Collection on H.H. Hunnewell
This collection documents the life and estate of Horatio Hollis Hunnewell (1810-1902), one of the most prominent horticulturists in America in the nineteenth century. Practicing horticulture for nearly six decades on his estate in Wellesley, Massachusetts, he was perhaps the first person to cultivate and popularize rhododendrons in the United States. The collection includes biographical material, portraits, published volumes of his letters and diary, and extensive written and photographic description of the Hunnewell Estate in Wellesley, MA.
General Physical Description note
(1 box and 6 volumes)
Terms of Access
This collection is open for research. Researchers seeking to examine archival materials are strongly encouraged to make an appointment. The Director, or an office of origin, may place restrictions on the use of some or all of its records. The extent and length of the restriction will be determined by the Director, office of origin, and the Archivist and will be enforced equally for all researchers.
The copyright is held by The President and Fellows of Harvard College for the Arnold Arboretum Archives of Harvard University. The copyright on some materials in the collection may be held by the original author or the author's heirs or assigns. Researchers are responsible for obtaining written permission from the holder(s) of copyright and the Arnold Arboretum Archives prior to publishing any quotations or images from materials in this collection.
Photocopies may be made at the discretion of the Arnold Arboretum Archives staff. Permission to make photocopies does not constitute permission to reproduce or publish materials outside the bounds of the fair use guidelines.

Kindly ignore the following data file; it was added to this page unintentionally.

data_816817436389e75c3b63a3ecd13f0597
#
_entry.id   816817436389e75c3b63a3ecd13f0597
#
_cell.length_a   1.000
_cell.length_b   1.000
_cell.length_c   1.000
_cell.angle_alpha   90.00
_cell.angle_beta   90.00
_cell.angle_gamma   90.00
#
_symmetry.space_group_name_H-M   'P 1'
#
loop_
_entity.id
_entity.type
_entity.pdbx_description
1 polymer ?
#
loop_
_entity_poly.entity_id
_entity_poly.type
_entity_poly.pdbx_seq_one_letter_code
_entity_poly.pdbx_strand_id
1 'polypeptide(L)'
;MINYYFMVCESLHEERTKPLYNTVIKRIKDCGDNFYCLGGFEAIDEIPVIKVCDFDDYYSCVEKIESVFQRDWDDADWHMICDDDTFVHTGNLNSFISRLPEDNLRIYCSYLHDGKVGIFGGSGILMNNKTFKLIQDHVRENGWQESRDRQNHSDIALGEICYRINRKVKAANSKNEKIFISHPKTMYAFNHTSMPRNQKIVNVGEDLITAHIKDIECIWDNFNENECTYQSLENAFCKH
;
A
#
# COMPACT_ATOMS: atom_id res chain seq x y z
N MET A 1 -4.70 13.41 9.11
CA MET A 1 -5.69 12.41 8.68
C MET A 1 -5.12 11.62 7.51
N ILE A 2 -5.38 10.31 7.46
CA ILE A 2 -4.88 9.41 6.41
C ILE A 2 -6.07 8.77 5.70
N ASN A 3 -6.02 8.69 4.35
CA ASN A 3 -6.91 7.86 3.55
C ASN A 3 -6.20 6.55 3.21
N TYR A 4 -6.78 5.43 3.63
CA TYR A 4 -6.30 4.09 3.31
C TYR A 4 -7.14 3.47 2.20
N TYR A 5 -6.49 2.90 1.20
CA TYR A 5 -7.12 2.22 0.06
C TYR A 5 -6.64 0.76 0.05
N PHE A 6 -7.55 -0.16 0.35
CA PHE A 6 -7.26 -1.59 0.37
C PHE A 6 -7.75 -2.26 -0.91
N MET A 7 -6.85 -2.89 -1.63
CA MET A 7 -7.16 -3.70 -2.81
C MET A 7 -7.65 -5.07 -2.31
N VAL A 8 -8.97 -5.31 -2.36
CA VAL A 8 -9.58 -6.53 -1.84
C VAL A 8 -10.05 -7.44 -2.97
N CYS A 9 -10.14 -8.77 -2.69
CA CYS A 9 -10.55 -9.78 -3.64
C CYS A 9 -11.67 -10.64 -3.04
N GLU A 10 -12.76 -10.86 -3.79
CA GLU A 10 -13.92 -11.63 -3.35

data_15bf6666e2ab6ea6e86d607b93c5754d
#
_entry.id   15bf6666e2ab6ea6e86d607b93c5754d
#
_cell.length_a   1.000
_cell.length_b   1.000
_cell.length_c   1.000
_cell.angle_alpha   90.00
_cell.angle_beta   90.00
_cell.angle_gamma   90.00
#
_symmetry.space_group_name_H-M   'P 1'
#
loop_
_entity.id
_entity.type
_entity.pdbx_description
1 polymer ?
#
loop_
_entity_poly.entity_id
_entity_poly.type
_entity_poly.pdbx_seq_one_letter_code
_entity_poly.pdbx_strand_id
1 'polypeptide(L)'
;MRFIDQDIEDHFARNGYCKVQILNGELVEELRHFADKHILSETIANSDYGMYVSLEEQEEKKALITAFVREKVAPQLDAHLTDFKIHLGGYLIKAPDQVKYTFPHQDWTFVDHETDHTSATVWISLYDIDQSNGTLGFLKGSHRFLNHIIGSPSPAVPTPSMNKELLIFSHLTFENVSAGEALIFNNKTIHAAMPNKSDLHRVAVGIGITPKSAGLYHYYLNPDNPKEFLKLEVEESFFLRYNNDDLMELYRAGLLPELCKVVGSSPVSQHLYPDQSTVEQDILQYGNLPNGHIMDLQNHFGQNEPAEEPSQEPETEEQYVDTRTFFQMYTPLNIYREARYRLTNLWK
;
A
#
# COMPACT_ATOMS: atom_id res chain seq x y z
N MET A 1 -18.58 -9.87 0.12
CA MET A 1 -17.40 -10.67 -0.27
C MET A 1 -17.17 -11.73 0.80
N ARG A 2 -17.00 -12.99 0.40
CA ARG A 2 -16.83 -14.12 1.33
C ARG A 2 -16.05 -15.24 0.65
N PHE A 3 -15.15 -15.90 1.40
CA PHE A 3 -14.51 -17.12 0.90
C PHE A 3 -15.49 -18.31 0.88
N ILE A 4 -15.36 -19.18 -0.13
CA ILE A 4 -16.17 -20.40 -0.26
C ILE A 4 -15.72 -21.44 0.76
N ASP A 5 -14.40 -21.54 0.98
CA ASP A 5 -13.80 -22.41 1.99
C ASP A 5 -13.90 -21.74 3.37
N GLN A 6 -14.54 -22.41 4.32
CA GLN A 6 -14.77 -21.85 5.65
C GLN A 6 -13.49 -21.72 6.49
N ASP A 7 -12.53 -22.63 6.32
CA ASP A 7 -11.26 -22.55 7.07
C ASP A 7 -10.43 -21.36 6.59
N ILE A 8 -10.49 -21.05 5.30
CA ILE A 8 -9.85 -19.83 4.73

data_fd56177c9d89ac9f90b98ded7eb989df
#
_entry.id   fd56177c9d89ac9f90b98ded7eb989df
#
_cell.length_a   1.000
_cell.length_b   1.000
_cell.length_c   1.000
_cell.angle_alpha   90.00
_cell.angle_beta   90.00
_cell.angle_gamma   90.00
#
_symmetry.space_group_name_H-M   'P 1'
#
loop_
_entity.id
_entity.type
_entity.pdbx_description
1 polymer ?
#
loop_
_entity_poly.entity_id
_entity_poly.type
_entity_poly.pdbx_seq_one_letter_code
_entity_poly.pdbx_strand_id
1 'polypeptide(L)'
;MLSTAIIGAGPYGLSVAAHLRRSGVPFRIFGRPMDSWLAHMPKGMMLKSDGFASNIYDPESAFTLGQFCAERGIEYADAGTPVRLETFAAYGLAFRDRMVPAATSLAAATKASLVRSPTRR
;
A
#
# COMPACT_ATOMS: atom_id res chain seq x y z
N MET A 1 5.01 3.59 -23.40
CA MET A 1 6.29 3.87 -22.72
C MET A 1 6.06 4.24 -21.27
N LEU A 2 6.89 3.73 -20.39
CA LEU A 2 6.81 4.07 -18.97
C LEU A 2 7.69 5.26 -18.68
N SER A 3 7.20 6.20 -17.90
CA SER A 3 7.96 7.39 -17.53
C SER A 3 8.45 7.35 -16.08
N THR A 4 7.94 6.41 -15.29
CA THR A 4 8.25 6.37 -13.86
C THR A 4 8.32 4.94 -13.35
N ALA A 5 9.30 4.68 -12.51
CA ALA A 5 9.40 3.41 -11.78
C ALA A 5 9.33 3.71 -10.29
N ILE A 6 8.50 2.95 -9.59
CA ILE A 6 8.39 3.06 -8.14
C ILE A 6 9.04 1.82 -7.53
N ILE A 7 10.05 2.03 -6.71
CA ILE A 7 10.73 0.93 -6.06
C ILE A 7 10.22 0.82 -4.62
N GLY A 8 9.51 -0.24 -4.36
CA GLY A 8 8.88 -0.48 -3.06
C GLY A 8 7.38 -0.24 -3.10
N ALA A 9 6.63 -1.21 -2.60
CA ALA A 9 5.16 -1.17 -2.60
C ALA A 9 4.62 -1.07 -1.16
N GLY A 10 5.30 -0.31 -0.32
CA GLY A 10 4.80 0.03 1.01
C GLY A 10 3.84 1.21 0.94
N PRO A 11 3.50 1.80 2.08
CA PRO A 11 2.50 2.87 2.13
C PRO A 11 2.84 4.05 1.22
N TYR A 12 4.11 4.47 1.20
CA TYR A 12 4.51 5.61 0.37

Extent2 linear feet
Horatio Hollis Hunnewell (July 27, 1810 – May 20, 1902), was a banker, railroad financier, philanthropist, amateur botanist, and one of the most prominent horticulturists in America in the nineteenth century. Horatio Hunnewell was a partner in the private banking firm of Welles & Co. Paris, France controlled by his in-laws which specialized in trade finance between the two countries. Practicing horticulture for nearly six decades on his estate in Wellesley, Massachusetts, he was perhaps the first person to cultivate and popularize rhododendrons in the United States.
Both the town of Wellesley (founded 1881) and Wellesley College (chartered 1870) are named for Hunnewell's estate, "Wellesley", which he named for the family of his wife, Isabella Pratt Welles. The estate includes a prominent 1852 house and attached conservatory (greenhouse), Walter Hunnewell Arboretum, pinetum, a complex of specialty greenhouses, and one of the first topiary gardens - the 'Italian Garden' - in America, all of which are still standing.
H. H. Hunnewell made a donation in 1873 that helped Asa Gray revise and complete his Flora of North America. He also funded the conifer collection at Arnold Arboretum, Boston, Massachusetts, and donated the Arboretum's administration building (now Hunnewell Building) in 1892.
Source: H.H. Hunnewell entry on Wikipedia
This collection was assembled by Archives staff.
Processing Information note
Revised Liz Francis, 2013
- I B-1 HH
- Finding aid prepared by Liz Francis
- Language of description
- EAD ID
Part of the Arnold Arboretum Archives Repository
The Arnold Arboretum Horticultural Library is a specialized collection devoted to the study of temperate woody plants. We collect works on botany, horticulture, floras, urban forestry and taxonomy. The library contains more than 25,000 volumes and 40,000 photographs, and includes an archive that both documents the Arboretum's history and is a repository for 19th, 20th, and 21st century horticultural and botanical collections.
Jamaica Plain MA 02130 USA